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Ipse dixit is a Latin phrase meaning "he said it himself." In a legal context, ipse dixit refers to trial testimony that is not substantiated by other evidence but accepted based on the authority of the person delivering it. In most instances in which the term is used, it pertains to expert witness testimony about subjects of significant complexity or detail to warrant conclusive opinions from authoritative specialists in the field. Problems have arisen, however, in the distinction between legitimate expertise and pseudoscience. This has prompted the United States Supreme Court to deliver several decisions that stress the trial judge role in determining the admissibility of evidence based on its reliability and relevance.
The 1993 case Daubert v. Merrill Dow Pharmaceuticals, Inc. led to a key Supreme Court decision regarding ipse dixit testimony. Concerns over the introduction of flawed science into courtroom testimony, including opinions based on pure feelings, unreliable methodology, and personal experience, led the litigants to seek an opinion from the higher court regarding defined standards for expert testimony. The Supreme Court held that expert witnesses needed to back up their assertions with peer-reviewed articles, tests, statistics, and descriptions of their methodology. The justices also ruled that trial judges should limit ipse dixit evidence and closely scrutinize the applicability and trustworthiness of such evidence. These rulings were broadened to apply even to highly subjective scientific areas, in which hard data may be lacking, such as psychiatry in Kumho Tire Co. Ltd. V. Carmichael.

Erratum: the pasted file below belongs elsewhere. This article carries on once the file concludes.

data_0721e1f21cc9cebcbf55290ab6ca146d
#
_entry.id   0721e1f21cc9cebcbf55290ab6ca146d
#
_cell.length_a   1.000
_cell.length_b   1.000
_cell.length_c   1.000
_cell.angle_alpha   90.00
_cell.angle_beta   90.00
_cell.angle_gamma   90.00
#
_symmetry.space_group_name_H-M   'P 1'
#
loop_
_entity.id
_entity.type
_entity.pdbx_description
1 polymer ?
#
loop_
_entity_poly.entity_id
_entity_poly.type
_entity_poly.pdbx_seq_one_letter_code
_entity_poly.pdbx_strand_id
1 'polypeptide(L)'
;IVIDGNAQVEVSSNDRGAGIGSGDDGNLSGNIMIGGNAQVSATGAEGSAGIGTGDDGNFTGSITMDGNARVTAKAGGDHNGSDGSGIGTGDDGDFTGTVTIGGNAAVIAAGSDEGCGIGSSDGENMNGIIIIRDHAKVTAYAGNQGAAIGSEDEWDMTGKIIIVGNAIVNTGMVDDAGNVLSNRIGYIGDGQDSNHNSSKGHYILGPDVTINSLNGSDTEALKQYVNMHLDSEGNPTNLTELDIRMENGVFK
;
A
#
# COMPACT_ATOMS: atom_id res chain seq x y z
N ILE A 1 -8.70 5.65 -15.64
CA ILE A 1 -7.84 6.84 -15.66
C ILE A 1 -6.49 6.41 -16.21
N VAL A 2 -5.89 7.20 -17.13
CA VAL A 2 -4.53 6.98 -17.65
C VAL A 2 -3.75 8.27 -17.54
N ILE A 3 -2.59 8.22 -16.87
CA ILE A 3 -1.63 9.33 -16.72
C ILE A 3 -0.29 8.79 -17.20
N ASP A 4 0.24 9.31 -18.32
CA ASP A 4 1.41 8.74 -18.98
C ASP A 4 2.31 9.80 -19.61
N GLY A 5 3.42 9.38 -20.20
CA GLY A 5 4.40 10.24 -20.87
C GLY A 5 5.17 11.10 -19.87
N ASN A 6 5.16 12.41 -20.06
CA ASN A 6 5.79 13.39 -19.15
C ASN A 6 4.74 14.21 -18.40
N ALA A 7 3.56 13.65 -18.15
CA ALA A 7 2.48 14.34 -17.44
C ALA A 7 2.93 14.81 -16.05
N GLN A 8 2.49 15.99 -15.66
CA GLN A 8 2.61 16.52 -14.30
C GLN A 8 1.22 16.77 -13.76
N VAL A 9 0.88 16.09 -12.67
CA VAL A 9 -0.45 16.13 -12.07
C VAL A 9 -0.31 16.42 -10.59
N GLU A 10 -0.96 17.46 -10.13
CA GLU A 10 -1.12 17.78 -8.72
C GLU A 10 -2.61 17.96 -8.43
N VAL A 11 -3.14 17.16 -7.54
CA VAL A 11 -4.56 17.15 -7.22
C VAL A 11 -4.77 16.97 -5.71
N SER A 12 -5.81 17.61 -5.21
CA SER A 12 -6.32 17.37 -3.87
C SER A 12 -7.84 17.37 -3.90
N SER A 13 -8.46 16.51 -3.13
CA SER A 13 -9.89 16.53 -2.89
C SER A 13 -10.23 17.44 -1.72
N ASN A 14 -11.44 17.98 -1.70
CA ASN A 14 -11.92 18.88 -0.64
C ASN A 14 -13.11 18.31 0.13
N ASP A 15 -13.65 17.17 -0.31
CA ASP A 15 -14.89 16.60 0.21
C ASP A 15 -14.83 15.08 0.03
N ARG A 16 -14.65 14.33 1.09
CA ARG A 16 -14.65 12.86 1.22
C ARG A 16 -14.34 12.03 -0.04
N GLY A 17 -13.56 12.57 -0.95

Another form of admissible ipse dixit in courtrooms is the opening statement of an attorney, in which he presents a preview of his case. Legal studies indicate that about 80 percent of jurors decide the merit of a case immediately after hearing the opening statements of the attorneys. In light of this, expert witnesses can play a significant role in the preparation of opening statements for the attorneys that accurately represent their own expert opinions in easily understood language. They can also help to criticize the weaknesses of the scientific case of the opposing side.
Experts must maintain their roles as educators, not as advocates. If an expert is biased towards one side of the issue, his authority upon which the ipse dixit evidence is admitted becomes questionable. Furthermore, authorities must be experts in the applicable field, not just in any discipline. For example, a physician who practices gastroenterology and treats digestive diseases would be considered an inappropriate witness to present ipse dixit evidence on cardiovascular surgery in most courtrooms, even though he may truly understand a tremendous amount about cardiovascular surgery. Courts also recognize that even experts make mistakes, disagree with their colleagues on some issues, and depart from commonly accepted views at times, making all ipse dixit statements somewhat debatable.
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